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When Tony met k.d.: musical legend Tony Bennett talks about collaborating with k.d. lang on their smash tour and his new CD. (Music).

Tony Bennett thrives on discovery and collaboration. There's no need for the legendary vocalist to work as hard as he continues to--and yet he does. "There's no other way for me to exist," he says with a wide grin. "The day I get lazy or bored is the day I pack it in and stop making music."

This past summer, he had "the time of [his] life" touring with k.d. lang, whom he has continually gushed over in the press. It was the perfect precursor to his latest studio offering, Playin' With My Friends: Bennett Sings the Blues (Columbia).

When he started preproduction for the project, he scoured music shops around New York, buying every scratchy old record he could find. "This album had to be authentic. The arrangements had to capture the texture and essence of blues," he says. "So I studied the great classics of the genre. I searched for the songs that would be both fun and a challenge to perform. It was an exhilarating process."

Once the songs were selected and arranged, Bennett set out to find duet partners that would both complement the material and push him to explore new areas of his own voice. He wound up in the studio with such varied artists as Sheryl Crow, who helped with a stirring rendition of "Good Morning, Heartache" (made famous by Billie Holiday); Natalie Cole, on "Stormy Weather"; lang, on "Keep the Faith, Baby"; Stevie Wonder, on "Everyday (I Have the Blues)"; and Kay Starr, on "Blue and Sentimental," among others. Bennett says he "reveled in the diversity and unique colors" each artist brought to the table, but he says he also enjoyed seeing how each artist adjusted to his standard practice of recording each song live and often in one take.

"It made the sessions electric," he says. "When you record like that, anything can happen. You're traveling through the song and you're experiencing the emotion, the feeling of the song without the cushion of stopping and starting. It makes for a more honest performance."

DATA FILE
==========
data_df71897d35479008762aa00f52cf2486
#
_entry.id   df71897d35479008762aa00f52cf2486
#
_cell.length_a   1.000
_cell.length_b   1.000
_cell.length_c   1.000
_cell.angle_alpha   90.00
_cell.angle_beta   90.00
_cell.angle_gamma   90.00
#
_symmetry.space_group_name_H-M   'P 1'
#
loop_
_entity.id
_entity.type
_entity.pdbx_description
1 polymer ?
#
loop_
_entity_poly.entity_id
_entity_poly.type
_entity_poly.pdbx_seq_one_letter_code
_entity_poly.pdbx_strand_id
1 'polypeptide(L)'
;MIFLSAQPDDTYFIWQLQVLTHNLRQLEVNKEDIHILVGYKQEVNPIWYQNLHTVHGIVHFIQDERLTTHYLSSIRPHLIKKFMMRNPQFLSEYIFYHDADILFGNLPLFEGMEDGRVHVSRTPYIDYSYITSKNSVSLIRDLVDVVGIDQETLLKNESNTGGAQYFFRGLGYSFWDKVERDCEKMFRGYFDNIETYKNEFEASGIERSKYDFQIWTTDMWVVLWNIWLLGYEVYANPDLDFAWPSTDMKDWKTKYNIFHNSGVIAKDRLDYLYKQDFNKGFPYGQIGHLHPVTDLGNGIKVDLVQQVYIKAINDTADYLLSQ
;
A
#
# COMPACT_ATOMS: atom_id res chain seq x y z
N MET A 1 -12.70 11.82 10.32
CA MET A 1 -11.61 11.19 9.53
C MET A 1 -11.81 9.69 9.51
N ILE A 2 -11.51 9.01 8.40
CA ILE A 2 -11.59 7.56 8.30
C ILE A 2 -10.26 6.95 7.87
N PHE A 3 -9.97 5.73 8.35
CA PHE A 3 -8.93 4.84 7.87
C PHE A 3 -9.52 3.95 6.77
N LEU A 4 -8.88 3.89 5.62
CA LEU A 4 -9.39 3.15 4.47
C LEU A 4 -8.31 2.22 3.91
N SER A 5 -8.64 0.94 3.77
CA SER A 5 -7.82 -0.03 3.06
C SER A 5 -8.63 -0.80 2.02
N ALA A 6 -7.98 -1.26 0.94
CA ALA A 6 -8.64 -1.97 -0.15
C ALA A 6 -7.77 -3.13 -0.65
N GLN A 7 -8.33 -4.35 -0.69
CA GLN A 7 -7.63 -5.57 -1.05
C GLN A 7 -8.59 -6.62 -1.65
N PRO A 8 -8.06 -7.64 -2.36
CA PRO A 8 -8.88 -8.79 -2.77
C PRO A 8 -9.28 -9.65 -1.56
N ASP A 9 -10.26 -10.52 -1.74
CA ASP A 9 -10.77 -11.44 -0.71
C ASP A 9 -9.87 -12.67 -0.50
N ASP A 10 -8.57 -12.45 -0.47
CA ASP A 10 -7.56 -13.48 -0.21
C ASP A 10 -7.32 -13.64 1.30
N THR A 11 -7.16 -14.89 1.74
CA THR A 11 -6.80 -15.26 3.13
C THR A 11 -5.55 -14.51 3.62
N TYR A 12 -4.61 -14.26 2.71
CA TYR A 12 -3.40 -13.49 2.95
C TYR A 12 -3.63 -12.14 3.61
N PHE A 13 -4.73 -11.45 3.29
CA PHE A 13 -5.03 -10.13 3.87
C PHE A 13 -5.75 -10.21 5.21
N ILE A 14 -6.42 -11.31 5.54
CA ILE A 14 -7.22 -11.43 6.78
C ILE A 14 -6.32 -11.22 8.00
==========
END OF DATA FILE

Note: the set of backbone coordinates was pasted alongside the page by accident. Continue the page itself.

One artist who didn't have to adjust too much to Bennett's method of making music was lang. She made a guest appearance on his Grammy-winning album MTV Unplugged in 1994, a precursor performance to the duo's national tour during the summer of 2001. "I will never turn down the chance to sing with Tony Bennett," lang says. "He's one of the most exciting, generous people I've had the privilege to work with."

When Bennett invited lang to join him on the road, she says, she scuttled plans to "simply stay home and write music and relax. I remember pinching myself when the offer [to tour with him] came. It was too good to be true."

For Bennett, working with lang has been a chance to "collaborate with one of the great voices of this generation. She's a wonder to witness onstage."

It also allowed Bennett to gain exposure to lang's loyal gay and lesbian following, not that it even fazed him. "Life is too short to worry about whether someone is gay or straight," he says. It's about what's in your heart. Period. And the beauty of music is that it truly is universal and unifying. That's what matters most to me. That people can come together to enjoy good music."

Flick is talent editor at Billboard.

Find more on Tony Bennett's new album and previous coverage of k.d. lang at www.advocate.com
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Article Details
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Author:Flick, Larry
Publication:The Advocate (The national gay & lesbian newsmagazine)
Article Type:Brief Article
Geographic Code:1USA
Date:Jan 22, 2002
Words:577
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